Thursday, April 26, 2012

Chasing boats again

Between the demands of my job, commuting and stuff I have to do around the house nowadays, Adam and I don't get to spend much time chasing towboats anymore. But today I was able to be home at the right time, and I noticed on the Internet that the M/V Hoosier State, Adam's favorite boat, was downbound at Mile 288 at 6 p.m. So we finished baking some cookies that we had in the oven and headed out to find the boat and possibly chase it down the river.

We went on the Ohio side to the park at Old Lock and Dam 27. In the evening, you shoot there with the sun over your right shoulder, and the golden light can make decent photos if the boats cooperate by being there at the right time. We figured we would be early, but better early than late.

While we waited for the Hoosier State to arrive, we saw this boat approach us upbound.

We tried to guess what boat it was. Adam guessed the Winnie C. I guessed the Champion Coal. Both were more or less semi-educated guesses, as we didn't know what other boats were in the area. As it turns out, we were both wrong. It was the Carrie Mays of Campbell Transportation.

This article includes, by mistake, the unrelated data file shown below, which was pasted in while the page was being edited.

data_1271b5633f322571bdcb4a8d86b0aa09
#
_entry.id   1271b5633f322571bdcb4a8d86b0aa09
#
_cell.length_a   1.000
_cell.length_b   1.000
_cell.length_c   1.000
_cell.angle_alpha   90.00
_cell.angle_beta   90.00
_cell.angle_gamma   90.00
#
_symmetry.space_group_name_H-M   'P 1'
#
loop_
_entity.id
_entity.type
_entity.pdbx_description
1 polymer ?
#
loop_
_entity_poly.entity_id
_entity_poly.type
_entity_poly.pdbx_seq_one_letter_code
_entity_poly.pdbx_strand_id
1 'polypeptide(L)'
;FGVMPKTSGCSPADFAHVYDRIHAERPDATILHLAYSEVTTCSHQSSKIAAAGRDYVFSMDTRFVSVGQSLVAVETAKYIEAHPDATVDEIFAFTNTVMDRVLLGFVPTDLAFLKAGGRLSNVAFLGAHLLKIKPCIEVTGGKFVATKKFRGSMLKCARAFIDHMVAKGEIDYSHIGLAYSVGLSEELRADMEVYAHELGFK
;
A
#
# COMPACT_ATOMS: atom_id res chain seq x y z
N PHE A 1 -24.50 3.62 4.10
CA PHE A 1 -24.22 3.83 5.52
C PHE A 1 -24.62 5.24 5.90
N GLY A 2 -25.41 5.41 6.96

As we watched the Carrie Mays pass our position, we noticed it was moving toward our side of the river. We could think of only two reasons for getting this close to the bank: to get out of the current or to position itself to meet the Hoosier State, which we could not yet see.

We didn't know about the current, but in a few minutes we saw the Hoosier State approaching us downbound.

Adam suggested we run down to the Guyandotte boat ramp to see the Hoosier State again. Before we could leave the park, we were approached by a stranger asking us if this was a good fishing spot, hjow clear the water is normally, if there is a lot of large boat or pleasure boat traffic on the river here, and so on. We chatted for a while. I showed him some photos that I keep in a small album in my camera bag. He left, and so did we.

We got to Guyandotte in time to see the Hoosier State approach as darkness was falling.

As the boat passed under the East End bridge, a sprinkle started to fall. It was raining, it was getting dark, Adam had homework to do ... we had to go.

But we did have fun like we haven't had in a while. Adam took one last look at the Hoosier State as we left and said it might be a long time before we see it again. Maybe, I said, and maybe not. We'll just have to see how it plays out.


Two more thoughts:

The Hoosier State was delivered to AEP on Nov. 2, 2009, if I recall correctly. That was the same day we saw the Buckeye State at Lock and Dam 27.

While the Hoosier State is fairly new and, in terms of horsepower, one of the most powerful boats on the river, the Carrie Mays is older and weaker. It was built in 1951 and has about 1,800 horsepower, compared to the Hoosier State's 6,000 or so.